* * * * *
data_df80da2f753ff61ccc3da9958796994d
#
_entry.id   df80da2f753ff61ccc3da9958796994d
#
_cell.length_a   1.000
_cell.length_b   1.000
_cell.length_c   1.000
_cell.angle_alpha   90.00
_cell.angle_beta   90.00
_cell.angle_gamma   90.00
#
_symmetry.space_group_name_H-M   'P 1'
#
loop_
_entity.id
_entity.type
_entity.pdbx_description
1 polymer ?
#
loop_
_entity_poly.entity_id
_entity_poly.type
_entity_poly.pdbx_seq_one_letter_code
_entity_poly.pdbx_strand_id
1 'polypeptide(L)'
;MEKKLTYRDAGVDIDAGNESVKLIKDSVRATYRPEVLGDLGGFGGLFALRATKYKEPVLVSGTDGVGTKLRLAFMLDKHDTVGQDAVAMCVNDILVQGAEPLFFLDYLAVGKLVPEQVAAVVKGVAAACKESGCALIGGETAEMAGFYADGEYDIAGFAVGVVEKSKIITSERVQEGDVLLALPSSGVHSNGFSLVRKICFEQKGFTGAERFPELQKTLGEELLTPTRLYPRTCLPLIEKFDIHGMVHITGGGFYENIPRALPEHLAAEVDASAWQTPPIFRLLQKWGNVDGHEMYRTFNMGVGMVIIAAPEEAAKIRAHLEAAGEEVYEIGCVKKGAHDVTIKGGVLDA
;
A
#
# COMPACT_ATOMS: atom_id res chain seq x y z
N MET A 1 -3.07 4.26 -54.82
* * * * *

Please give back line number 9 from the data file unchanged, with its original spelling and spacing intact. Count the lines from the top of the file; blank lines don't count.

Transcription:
_cell.angle_beta   90.00